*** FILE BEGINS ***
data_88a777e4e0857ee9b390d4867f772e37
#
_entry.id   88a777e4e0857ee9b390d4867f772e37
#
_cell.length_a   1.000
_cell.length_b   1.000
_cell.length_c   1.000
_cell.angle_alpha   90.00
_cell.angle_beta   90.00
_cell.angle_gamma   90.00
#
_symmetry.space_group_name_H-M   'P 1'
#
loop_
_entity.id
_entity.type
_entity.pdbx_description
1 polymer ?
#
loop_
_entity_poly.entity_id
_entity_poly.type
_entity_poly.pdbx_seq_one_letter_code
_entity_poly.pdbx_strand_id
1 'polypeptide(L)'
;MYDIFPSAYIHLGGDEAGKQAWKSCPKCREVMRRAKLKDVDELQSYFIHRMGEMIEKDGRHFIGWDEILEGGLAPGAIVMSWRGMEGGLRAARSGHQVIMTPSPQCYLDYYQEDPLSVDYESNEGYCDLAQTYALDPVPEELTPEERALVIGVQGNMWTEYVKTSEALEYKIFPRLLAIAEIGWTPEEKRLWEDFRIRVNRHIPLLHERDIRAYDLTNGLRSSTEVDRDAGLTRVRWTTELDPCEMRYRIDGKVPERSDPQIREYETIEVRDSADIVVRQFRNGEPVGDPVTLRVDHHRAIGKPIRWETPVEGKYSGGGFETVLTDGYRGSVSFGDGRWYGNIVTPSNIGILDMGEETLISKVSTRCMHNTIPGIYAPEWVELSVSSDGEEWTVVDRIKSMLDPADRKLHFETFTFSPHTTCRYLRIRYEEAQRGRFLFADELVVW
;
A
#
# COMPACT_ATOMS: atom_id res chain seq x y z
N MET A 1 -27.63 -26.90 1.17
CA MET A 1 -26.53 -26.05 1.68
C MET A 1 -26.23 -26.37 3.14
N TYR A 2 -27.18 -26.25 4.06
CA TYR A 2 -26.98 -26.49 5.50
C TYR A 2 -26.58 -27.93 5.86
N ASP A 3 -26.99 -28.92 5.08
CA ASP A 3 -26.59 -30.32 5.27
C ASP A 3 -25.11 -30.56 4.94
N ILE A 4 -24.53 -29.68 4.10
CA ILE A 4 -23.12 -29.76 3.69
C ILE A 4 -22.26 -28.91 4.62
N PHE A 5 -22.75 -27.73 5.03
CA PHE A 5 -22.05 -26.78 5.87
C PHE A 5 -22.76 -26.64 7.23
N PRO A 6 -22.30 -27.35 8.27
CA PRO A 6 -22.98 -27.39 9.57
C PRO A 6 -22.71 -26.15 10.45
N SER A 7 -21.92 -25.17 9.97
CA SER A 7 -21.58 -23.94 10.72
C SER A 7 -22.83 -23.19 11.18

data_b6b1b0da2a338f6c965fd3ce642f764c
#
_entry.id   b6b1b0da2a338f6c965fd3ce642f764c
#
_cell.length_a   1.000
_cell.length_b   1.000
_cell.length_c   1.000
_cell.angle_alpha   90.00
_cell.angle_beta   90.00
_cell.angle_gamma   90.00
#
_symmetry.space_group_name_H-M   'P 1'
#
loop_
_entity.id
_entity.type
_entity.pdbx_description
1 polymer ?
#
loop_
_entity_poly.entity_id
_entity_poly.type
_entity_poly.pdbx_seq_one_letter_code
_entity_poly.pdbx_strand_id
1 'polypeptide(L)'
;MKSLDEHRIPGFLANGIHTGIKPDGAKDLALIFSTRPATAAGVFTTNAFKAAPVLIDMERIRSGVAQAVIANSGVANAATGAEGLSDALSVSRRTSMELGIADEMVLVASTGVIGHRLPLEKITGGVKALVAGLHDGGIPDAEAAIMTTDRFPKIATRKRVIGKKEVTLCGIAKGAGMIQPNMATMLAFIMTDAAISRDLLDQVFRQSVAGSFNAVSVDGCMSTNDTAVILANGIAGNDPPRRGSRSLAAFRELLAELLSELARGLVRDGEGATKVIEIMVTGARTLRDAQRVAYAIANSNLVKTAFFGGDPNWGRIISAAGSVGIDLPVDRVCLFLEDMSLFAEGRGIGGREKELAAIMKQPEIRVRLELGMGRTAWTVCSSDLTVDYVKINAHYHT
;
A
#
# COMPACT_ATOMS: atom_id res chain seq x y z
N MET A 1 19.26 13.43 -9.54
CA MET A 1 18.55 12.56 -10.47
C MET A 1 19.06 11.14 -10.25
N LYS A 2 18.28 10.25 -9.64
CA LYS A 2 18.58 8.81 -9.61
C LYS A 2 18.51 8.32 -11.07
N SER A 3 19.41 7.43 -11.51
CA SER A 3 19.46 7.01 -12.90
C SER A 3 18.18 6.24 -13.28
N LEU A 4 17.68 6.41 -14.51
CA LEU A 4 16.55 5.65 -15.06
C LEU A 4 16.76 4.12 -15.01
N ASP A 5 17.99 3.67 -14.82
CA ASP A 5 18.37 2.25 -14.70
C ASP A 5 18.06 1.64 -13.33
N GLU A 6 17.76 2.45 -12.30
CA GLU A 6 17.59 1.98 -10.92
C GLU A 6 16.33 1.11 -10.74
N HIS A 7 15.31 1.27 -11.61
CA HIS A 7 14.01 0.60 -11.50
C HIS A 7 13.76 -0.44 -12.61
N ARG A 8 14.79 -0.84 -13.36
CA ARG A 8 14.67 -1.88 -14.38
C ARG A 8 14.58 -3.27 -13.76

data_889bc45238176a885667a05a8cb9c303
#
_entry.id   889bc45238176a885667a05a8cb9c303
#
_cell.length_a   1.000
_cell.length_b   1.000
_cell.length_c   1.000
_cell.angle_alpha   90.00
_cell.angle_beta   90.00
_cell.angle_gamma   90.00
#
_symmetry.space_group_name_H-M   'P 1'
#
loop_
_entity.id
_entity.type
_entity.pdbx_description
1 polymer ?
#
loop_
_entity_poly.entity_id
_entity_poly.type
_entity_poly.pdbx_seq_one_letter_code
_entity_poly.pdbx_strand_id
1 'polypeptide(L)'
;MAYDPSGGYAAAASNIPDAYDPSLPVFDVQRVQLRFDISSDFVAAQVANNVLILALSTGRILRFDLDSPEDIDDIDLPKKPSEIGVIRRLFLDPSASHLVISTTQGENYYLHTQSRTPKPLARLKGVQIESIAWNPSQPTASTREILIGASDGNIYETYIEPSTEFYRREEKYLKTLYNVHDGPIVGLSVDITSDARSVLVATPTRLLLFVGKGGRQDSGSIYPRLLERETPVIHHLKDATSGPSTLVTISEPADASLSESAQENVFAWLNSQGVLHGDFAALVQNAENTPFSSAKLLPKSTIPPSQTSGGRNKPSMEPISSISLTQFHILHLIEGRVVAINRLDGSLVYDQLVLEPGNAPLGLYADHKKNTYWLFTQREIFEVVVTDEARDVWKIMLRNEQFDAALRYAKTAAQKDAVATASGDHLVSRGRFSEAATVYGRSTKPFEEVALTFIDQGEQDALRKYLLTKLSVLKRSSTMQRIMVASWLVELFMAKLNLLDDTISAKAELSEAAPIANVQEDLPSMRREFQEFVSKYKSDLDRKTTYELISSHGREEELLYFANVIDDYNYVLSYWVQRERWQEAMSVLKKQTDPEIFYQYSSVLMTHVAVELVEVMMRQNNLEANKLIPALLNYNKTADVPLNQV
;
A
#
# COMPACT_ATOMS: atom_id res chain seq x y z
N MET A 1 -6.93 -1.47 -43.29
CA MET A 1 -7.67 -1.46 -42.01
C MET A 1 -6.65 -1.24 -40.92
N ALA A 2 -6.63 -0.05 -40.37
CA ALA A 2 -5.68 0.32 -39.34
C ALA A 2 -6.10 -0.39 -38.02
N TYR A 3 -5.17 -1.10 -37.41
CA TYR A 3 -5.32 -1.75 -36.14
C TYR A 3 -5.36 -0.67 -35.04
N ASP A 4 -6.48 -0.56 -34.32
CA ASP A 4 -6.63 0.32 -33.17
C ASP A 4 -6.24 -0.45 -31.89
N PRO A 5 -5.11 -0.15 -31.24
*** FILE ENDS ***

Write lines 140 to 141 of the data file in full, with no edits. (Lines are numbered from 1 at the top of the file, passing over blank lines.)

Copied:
CA ALA A 2 -5.68 0.32 -39.34
C ALA A 2 -6.10 -0.39 -38.02